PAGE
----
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Thinking about renting out a room in your home for a little extra cash? According to AirBNB, you could make up to $455 monthly by renting out one room in your home.  That may seem like a nice addition to your income, but there are some factors to consider before making a final decision.  Did you know that it might affect your future plans to refinance your home or take out a line of credit?  It may also impact your homeowners insurance, which is where the agents at Kasmann Insurance Agency come in.  We would like to educate you on the ins and outs of putting your home up on an online marketplace such as AirBNB, HomeAway,  or VRBO and how it affects your insurance coverages and exposures.

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AN ARTICLE FROM OUR PARTNERS AT TRAVELERS INSURANCE:

By Scott Humphrey

Second Vice President, Risk Control

CO is a colorless, odorless gas produced by the incomplete burning of any carbon-containing material, including gasoline, natural gas, propane, coal or wood. CO is dangerous because it replaces oxygen in the blood and interferes with the transport of needed oxygen to cells in the body.

Carbon Monoxide Safety Tips

Many incidents involving carbon monoxide poisoning can be prevented — with the right preparation. Start with these seven tips to help keep your home and family safe from carbon monoxide.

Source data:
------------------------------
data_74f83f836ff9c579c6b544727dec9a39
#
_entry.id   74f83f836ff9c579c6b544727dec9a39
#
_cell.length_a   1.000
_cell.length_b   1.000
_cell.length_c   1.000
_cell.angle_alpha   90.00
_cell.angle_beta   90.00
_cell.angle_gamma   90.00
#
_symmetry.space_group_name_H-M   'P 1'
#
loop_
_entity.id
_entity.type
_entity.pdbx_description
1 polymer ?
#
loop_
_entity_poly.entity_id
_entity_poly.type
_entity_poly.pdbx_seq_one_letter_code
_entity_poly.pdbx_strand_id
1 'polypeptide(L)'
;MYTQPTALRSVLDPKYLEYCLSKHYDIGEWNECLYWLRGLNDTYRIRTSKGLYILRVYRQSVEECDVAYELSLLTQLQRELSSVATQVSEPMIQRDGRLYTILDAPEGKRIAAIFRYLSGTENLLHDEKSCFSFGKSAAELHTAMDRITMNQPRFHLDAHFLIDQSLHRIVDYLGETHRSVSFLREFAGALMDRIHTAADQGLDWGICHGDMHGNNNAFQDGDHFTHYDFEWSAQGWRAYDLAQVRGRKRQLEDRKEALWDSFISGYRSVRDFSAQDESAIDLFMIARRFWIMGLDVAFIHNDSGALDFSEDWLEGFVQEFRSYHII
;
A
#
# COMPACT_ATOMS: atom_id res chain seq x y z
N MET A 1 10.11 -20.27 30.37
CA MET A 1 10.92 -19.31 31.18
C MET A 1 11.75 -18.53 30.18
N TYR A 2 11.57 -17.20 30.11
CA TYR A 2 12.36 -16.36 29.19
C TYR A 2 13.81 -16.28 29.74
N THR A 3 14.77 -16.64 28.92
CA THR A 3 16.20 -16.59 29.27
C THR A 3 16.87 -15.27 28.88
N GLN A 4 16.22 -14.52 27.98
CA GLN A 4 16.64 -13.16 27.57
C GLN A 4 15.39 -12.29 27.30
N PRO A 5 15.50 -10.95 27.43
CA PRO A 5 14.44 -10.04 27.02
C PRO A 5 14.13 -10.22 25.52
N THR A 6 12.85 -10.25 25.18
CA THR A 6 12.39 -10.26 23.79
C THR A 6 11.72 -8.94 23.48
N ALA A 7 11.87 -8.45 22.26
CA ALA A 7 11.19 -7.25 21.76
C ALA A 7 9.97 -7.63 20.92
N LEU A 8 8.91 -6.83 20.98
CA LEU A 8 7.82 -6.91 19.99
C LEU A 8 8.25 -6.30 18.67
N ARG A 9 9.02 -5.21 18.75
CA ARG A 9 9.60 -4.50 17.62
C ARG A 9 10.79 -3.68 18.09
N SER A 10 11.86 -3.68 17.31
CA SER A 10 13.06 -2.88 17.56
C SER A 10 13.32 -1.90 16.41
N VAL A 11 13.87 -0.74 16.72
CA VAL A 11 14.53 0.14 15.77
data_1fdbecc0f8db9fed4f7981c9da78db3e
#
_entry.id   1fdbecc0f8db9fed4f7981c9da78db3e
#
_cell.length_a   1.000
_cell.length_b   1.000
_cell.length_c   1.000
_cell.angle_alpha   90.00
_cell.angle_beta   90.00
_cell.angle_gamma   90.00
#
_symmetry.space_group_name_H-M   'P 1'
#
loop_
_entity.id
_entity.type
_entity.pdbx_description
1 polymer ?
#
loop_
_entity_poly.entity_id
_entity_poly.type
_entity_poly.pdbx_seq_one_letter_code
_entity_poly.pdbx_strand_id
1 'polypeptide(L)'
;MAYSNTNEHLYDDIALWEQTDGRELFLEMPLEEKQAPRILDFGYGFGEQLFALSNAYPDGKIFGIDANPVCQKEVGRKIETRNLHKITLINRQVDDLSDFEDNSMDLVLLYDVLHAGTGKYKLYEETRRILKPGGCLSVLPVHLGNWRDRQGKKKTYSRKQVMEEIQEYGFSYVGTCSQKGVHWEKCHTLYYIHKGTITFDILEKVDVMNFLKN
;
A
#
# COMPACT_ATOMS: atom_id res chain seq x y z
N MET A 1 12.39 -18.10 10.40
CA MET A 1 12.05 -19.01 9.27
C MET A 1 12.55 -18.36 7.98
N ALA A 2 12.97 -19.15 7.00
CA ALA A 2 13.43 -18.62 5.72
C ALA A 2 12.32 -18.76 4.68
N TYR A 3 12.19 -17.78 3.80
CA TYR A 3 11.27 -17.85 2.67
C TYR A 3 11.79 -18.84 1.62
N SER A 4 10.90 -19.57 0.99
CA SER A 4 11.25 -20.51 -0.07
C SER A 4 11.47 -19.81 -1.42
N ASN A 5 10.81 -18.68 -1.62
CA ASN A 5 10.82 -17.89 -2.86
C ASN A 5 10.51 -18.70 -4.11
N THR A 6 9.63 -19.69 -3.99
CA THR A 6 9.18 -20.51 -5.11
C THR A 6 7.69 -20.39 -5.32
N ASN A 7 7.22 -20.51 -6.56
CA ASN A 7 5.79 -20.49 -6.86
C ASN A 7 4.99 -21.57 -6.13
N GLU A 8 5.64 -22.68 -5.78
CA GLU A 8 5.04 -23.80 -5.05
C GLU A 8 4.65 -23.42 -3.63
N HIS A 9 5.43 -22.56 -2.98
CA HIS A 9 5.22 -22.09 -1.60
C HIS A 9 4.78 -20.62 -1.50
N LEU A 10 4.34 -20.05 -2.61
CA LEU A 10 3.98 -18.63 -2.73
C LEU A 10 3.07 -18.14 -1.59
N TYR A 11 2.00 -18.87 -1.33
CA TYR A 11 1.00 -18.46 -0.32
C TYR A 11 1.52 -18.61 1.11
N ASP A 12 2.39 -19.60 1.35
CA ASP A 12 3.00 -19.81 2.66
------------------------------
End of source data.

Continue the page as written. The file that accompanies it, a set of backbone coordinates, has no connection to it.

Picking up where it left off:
1. Know the risks of carbon monoxide.
    Anything that burns a fuel — such as a furnace, fireplace or generator, gas appliance or car — produces a toxic by-product: carbon monoxide (CO).When these devices are properly maintained and vented, this colorless, odorless gas can be effectively dispersed and channeled out of your home. If not, inhaling carbon monoxide can trigger serious health issues.At lower concentrations, victims may experience such symptoms as a headache, dizziness, weakness, nausea, vomiting, chest pain and confusion. But at higher concentrations, CO can quickly cause a loss of consciousness, even death.
  2. Keep your vents clear.
    During and after a storm, make sure nothing is obstructing the outside stack or vent for your dryer, stove, furnace and fireplace.Take special care to prevent snow from building up and blocking these critical exits for dangerous gases.
  3. Do not run engines in a closed area.
    Proper ventilation is critical to avoiding CO poisoning. So do not start a car, fire up a grill or stove, or run a generatorin a closed area — like a basement or garage.Even if you leave the garage door open, carbon monoxide gas can quickly build up to toxic levels.
  4. Schedule regular maintenance.
    Make sure you rely on experts to install your fuel-burning devices and set up the appropriate venting for each device.At least once a year, have a qualified professional inspect your fuel-burning devices to make sure they continue to operate properly.
  5. Keep fireplaces clean and well vented.
    If you have a wood-burning fireplace or stove, make sure you keep it clean and that the flue is working properly.Even if the last embers are just smoldering, keep that flue open to let the gases escape.
  6. Install CO alarms.
    If you have fuel-burning appliances, a fireplace or an attached garage, consider installing these special devices in your home. You will want one on every level (including the basement), within the vicinity of each sleeping area and in other locations required by any applicable laws/building codes.Some CO detectors can even be interconnected across your house, so that when one detects an issue, they all sound the alarm. If you do hear the CO alarm, immediately move to fresh air and call 911.